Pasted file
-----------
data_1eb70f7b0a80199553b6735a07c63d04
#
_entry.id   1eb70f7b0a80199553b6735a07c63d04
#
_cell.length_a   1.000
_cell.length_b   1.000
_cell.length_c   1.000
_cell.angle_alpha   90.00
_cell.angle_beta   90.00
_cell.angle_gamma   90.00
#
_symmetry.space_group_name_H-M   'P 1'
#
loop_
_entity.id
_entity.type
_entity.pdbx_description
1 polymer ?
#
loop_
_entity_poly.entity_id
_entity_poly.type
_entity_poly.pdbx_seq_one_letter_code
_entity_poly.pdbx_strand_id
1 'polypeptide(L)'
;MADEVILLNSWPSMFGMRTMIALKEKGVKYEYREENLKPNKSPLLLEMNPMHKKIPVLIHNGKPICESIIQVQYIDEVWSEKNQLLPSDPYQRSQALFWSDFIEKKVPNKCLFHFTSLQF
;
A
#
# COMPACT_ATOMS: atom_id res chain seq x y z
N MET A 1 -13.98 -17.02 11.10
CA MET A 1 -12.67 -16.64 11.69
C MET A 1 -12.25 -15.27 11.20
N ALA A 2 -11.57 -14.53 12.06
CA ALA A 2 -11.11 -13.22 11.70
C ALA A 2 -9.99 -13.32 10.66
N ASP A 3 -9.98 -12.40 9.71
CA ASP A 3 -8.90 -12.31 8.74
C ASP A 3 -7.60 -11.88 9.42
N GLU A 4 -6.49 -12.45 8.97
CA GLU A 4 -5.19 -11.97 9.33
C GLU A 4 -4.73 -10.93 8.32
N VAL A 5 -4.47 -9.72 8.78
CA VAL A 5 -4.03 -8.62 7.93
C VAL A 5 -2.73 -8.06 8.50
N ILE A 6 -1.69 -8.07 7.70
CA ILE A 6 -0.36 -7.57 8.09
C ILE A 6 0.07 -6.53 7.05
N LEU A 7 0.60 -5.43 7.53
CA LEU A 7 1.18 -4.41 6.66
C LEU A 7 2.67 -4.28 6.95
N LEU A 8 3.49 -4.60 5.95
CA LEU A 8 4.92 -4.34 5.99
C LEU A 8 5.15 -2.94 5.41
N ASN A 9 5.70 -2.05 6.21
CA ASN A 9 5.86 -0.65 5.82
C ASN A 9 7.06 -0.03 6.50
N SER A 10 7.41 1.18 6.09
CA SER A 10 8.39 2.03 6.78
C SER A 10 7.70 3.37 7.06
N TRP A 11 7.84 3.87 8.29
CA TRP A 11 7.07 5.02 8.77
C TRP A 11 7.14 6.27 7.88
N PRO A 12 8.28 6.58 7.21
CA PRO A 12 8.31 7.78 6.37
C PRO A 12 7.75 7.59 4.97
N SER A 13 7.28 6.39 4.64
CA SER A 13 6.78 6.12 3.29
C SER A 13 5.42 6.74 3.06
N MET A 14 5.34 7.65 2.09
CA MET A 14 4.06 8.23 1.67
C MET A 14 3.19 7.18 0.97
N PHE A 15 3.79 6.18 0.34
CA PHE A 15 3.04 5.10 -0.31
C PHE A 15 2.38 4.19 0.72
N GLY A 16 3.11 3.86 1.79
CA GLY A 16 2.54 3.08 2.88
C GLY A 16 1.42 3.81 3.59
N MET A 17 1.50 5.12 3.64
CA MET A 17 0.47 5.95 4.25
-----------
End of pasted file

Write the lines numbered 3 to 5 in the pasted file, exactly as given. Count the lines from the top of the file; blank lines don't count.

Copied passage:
_entry.id   1eb70f7b0a80199553b6735a07c63d04
#
_cell.length_a   1.000